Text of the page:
Journal of Immigrant and Minority Health

, Volume 15, Issue 2, pp 381–389 | Cite as

Tuberculosis Among Africans Living in the United States, 2000–2009

  • Bisrat K. Abraham
  • Carla A. Winston
  • Elvin Magee
  • Roque Miramontes
Original Paper

Abstract

The incidence of tuberculosis (TB) has declined steadily in the United States; however, foreign-born persons are disproportionately affected. The aim of our study was to describe characteristics of TB patients diagnosed in the United States who originated from the African continent. Using data from the U.S. National Tuberculosis Surveillance System, we calculated TB case rates and analyzed differences between foreign-born patients from Africa compared with other foreign-born and U.S.-born patients. The 2009 TB case rate among Africans (48.1/100,000) was 3 times as high as among other foreign-born and 27 times as high as among U.S.-born patients. Africans living in the United States have high rates of TB disease; they are more likely to be HIV-positive and to have extrapulmonary TB. Identification and treatment of latent TB infection, HIV testing and treatment, and a high index of suspicion for extrapulmonary TB are needed to better address TB in this population.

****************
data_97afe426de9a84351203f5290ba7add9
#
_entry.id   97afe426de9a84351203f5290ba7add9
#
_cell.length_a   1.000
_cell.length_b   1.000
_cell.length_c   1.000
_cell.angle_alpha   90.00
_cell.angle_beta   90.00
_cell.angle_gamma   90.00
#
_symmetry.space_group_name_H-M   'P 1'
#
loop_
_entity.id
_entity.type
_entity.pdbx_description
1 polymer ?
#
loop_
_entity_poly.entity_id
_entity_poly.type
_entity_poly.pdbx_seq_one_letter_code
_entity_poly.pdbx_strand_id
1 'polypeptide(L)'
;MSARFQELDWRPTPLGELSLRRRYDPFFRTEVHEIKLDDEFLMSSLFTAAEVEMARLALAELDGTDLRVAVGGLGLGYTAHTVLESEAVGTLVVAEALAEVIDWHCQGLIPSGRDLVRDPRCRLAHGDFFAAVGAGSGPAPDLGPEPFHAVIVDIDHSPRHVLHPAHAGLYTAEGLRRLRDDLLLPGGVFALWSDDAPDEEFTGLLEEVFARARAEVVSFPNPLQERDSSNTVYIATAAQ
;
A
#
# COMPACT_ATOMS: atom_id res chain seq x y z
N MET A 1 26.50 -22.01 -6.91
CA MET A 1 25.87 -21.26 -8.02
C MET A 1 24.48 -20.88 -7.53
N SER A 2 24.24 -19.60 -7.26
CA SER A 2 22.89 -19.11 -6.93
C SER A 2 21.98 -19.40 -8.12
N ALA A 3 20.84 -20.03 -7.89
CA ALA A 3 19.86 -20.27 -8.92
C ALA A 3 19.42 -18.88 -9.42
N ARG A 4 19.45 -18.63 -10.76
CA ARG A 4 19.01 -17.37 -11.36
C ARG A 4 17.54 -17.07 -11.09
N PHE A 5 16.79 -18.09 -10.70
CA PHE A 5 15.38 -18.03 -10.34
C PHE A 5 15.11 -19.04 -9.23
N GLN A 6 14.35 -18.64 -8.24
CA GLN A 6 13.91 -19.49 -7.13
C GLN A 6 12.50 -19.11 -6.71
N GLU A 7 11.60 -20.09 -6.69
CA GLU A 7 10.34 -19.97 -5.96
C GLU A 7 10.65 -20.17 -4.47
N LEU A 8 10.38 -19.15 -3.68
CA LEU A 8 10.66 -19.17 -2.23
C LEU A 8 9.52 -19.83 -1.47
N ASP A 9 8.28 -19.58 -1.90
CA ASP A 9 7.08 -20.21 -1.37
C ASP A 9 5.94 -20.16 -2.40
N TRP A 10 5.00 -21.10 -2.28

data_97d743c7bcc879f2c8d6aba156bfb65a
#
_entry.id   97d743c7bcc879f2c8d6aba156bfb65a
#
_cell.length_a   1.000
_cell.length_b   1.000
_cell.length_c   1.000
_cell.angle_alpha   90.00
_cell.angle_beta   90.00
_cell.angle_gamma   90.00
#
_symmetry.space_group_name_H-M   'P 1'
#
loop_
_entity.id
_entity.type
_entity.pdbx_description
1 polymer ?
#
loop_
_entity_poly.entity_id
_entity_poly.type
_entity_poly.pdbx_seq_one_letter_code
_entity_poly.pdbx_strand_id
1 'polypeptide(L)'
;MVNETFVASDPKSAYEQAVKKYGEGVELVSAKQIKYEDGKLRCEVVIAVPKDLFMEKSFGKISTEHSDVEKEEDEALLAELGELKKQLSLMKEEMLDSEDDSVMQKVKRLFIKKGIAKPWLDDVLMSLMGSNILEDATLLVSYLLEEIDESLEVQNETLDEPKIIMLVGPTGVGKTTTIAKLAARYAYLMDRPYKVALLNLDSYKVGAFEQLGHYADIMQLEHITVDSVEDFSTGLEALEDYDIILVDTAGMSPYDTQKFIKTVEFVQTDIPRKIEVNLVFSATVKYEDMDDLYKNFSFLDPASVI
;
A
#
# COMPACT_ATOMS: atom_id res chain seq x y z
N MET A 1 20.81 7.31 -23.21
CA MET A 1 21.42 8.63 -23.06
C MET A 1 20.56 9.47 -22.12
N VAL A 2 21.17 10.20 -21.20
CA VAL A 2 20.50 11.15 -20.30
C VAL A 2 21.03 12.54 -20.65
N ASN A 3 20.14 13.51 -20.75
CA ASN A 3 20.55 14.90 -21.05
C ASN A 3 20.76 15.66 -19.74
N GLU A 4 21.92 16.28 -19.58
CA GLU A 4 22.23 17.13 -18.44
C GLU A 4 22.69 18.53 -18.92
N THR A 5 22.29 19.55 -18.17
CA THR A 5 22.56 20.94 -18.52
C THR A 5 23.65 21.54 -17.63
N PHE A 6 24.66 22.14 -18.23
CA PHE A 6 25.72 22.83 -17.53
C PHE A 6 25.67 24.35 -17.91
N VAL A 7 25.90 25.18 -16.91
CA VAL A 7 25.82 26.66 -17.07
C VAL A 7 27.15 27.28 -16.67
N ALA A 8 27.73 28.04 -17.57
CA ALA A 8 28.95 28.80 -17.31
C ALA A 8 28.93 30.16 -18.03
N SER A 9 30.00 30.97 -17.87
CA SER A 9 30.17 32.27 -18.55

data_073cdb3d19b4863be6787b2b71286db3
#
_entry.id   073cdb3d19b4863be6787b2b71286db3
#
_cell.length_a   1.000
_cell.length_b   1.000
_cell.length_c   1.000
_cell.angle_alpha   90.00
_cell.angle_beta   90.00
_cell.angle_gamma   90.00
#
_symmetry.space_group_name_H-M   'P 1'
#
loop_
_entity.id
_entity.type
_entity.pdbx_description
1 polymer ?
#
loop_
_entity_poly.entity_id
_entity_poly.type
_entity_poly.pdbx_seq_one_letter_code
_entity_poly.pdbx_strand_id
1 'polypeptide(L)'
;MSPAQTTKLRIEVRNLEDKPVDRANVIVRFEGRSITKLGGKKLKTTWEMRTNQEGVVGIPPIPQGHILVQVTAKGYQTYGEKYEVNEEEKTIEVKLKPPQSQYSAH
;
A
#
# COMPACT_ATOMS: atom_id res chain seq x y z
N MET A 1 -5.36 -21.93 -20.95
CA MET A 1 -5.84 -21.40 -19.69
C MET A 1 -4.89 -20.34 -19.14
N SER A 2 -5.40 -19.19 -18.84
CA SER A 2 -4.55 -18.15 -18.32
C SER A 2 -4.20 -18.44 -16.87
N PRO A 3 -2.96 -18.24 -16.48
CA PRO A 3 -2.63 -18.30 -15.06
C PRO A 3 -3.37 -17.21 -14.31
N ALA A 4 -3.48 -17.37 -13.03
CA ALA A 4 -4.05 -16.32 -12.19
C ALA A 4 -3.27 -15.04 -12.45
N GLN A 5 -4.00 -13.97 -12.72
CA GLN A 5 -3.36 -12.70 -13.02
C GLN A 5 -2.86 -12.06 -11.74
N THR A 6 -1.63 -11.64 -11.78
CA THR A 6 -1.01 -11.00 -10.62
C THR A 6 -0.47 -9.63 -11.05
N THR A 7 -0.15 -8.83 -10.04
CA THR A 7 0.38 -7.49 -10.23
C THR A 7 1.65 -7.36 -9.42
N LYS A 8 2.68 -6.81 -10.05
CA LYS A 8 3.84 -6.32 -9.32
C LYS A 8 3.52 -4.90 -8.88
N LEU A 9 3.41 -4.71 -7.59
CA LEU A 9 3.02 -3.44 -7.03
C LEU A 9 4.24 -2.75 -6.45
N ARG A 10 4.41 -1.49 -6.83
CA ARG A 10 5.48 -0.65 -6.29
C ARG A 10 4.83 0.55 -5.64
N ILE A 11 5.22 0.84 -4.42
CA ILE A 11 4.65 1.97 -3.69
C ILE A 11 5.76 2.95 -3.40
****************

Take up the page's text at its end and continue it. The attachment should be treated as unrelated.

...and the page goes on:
Keywords

Tuberculosis HIV infection Surveillance United States Africa 

Notes

Acknowledgments

The authors thank Kevin Cain, Michael Chen, Maryam Haddad, Carla Jeffries, Steve Kammerer, Thomas Navin, Robert Pratt, and Jim Tobias in the Division of Tuberculosis Elimination at the Centers for Disease Control and Prevention. The authors also acknowledge state and local health departments who collected the data used in these analyses.

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Copyright information

© Springer Science+Business Media, LLC (Outside the USA) 2012

Authors and Affiliations

  • Bisrat K. Abraham
    • 1
    • 2
  • Carla A. Winston
    • 2
  • Elvin Magee
    • 2
  • Roque Miramontes
    • 2
  1. 1.Epidemic Intelligence ServiceCenters for Disease Control and Prevention (CDC)AtlantaUSA
  2. 2.Division of Tuberculosis EliminationCenters for Disease Control and Prevention (CDC)AtlantaUSA

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